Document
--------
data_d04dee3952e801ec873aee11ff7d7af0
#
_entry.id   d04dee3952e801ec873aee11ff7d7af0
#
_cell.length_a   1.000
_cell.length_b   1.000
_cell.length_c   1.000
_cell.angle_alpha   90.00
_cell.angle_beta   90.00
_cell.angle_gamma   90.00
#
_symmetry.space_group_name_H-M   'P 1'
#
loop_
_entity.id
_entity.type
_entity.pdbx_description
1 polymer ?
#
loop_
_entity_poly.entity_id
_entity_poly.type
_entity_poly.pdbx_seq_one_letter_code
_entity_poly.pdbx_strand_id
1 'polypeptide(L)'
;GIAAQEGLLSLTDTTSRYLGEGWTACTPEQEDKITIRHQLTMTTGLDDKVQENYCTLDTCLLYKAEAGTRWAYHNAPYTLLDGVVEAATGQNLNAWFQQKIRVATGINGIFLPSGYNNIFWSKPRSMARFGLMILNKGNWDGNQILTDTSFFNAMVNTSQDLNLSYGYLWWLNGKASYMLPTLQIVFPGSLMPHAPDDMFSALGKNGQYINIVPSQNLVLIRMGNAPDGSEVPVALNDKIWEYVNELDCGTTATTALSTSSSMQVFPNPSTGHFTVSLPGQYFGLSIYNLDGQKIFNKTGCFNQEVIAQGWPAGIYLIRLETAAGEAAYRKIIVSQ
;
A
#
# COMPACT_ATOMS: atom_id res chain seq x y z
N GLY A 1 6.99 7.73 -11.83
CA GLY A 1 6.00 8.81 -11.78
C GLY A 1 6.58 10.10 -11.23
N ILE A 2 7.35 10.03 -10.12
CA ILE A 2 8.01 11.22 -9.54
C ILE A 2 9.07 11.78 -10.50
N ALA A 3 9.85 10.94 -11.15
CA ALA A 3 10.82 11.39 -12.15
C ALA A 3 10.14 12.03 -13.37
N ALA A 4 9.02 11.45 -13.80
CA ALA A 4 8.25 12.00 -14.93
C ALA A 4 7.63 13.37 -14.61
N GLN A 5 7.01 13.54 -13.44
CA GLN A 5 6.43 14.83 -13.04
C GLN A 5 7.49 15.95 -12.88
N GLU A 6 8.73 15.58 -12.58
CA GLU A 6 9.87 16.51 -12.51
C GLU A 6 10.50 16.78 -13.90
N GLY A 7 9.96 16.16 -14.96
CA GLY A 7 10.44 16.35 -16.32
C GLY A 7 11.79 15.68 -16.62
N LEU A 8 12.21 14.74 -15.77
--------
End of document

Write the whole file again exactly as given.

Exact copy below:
data_d04dee3952e801ec873aee11ff7d7af0
#
_entry.id   d04dee3952e801ec873aee11ff7d7af0
#
_cell.length_a   1.000
_cell.length_b   1.000
_cell.length_c   1.000
_cell.angle_alpha   90.00
_cell.angle_beta   90.00
_cell.angle_gamma   90.00
#
_symmetry.space_group_name_H-M   'P 1'
#
loop_
_entity.id
_entity.type
_entity.pdbx_description
1 polymer ?
#
loop_
_entity_poly.entity_id
_entity_poly.type
_entity_poly.pdbx_seq_one_letter_code
_entity_poly.pdbx_strand_id
1 'polypeptide(L)'
;GIAAQEGLLSLTDTTSRYLGEGWTACTPEQEDKITIRHQLTMTTGLDDKVQENYCTLDTCLLYKAEAGTRWAYHNAPYTLLDGVVEAATGQNLNAWFQQKIRVATGINGIFLPSGYNNIFWSKPRSMARFGLMILNKGNWDGNQILTDTSFFNAMVNTSQDLNLSYGYLWWLNGKASYMLPTLQIVFPGSLMPHAPDDMFSALGKNGQYINIVPSQNLVLIRMGNAPDGSEVPVALNDKIWEYVNELDCGTTATTALSTSSSMQVFPNPSTGHFTVSLPGQYFGLSIYNLDGQKIFNKTGCFNQEVIAQGWPAGIYLIRLETAAGEAAYRKIIVSQ
;
A
#
# COMPACT_ATOMS: atom_id res chain seq x y z
N GLY A 1 6.99 7.73 -11.83
CA GLY A 1 6.00 8.81 -11.78
C GLY A 1 6.58 10.10 -11.23
N ILE A 2 7.35 10.03 -10.12
CA ILE A 2 8.01 11.22 -9.54
C ILE A 2 9.07 11.78 -10.50
N ALA A 3 9.85 10.94 -11.15
CA ALA A 3 10.82 11.39 -12.15
C ALA A 3 10.14 12.03 -13.37
N ALA A 4 9.02 11.45 -13.80
CA ALA A 4 8.25 12.00 -14.93
C ALA A 4 7.63 13.37 -14.61
N GLN A 5 7.01 13.54 -13.44
CA GLN A 5 6.43 14.83 -13.04
C GLN A 5 7.49 15.95 -12.88
N GLU A 6 8.73 15.58 -12.58
CA GLU A 6 9.87 16.51 -12.51
C GLU A 6 10.50 16.78 -13.90
N GLY A 7 9.96 16.16 -14.96
CA GLY A 7 10.44 16.35 -16.32
C GLY A 7 11.79 15.68 -16.62
N LEU A 8 12.21 14.74 -15.77